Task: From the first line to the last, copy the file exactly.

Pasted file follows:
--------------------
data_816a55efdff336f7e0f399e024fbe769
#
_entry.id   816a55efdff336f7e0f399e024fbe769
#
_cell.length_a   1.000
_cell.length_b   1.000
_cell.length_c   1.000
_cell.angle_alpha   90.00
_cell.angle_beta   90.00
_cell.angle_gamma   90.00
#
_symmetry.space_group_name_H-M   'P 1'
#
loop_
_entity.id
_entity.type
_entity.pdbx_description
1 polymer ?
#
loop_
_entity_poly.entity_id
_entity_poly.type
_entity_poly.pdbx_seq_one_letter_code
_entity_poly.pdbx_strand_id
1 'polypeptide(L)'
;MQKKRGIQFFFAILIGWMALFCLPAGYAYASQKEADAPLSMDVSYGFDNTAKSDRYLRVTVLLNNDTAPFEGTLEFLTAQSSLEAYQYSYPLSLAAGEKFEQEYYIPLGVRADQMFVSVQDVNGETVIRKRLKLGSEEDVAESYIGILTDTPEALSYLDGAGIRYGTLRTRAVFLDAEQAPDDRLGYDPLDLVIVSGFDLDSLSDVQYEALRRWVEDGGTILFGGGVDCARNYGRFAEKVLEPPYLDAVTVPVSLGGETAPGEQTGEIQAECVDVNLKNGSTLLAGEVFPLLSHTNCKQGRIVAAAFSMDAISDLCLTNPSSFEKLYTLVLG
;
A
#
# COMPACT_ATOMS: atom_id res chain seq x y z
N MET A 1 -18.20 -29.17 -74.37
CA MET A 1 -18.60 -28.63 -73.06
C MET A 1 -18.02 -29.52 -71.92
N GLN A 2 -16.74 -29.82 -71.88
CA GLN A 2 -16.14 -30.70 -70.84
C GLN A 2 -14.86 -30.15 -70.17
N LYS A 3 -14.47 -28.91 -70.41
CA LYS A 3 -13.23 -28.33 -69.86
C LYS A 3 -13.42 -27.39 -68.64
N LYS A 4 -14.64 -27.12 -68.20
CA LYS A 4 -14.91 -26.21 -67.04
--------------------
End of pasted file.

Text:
data_816a55efdff336f7e0f399e024fbe769
#
_entry.id   816a55efdff336f7e0f399e024fbe769
#
_cell.length_a   1.000
_cell.length_b   1.000
_cell.length_c   1.000
_cell.angle_alpha   90.00
_cell.angle_beta   90.00
_cell.angle_gamma   90.00
#
_symmetry.space_group_name_H-M   'P 1'
#
loop_
_entity.id
_entity.type
_entity.pdbx_description
1 polymer ?
#
loop_
_entity_poly.entity_id
_entity_poly.type
_entity_poly.pdbx_seq_one_letter_code
_entity_poly.pdbx_strand_id
1 'polypeptide(L)'
;MQKKRGIQFFFAILIGWMALFCLPAGYAYASQKEADAPLSMDVSYGFDNTAKSDRYLRVTVLLNNDTAPFEGTLEFLTAQSSLEAYQYSYPLSLAAGEKFEQEYYIPLGVRADQMFVSVQDVNGETVIRKRLKLGSEEDVAESYIGILTDTPEALSYLDGAGIRYGTLRTRAVFLDAEQAPDDRLGYDPLDLVIVSGFDLDSLSDVQYEALRRWVEDGGTILFGGGVDCARNYGRFAEKVLEPPYLDAVTVPVSLGGETAPGEQTGEIQAECVDVNLKNGSTLLAGEVFPLLSHTNCKQGRIVAAAFSMDAISDLCLTNPSSFEKLYTLVLG
;
A
#
# COMPACT_ATOMS: atom_id res chain seq x y z
N MET A 1 -18.20 -29.17 -74.37
CA MET A 1 -18.60 -28.63 -73.06
C MET A 1 -18.02 -29.52 -71.92
N GLN A 2 -16.74 -29.82 -71.88
CA GLN A 2 -16.14 -30.70 -70.84
C GLN A 2 -14.86 -30.15 -70.17
N LYS A 3 -14.47 -28.91 -70.41
CA LYS A 3 -13.23 -28.33 -69.86
C LYS A 3 -13.42 -27.39 -68.64
N LYS A 4 -14.64 -27.12 -68.20
CA LYS A 4 -14.91 -26.21 -67.04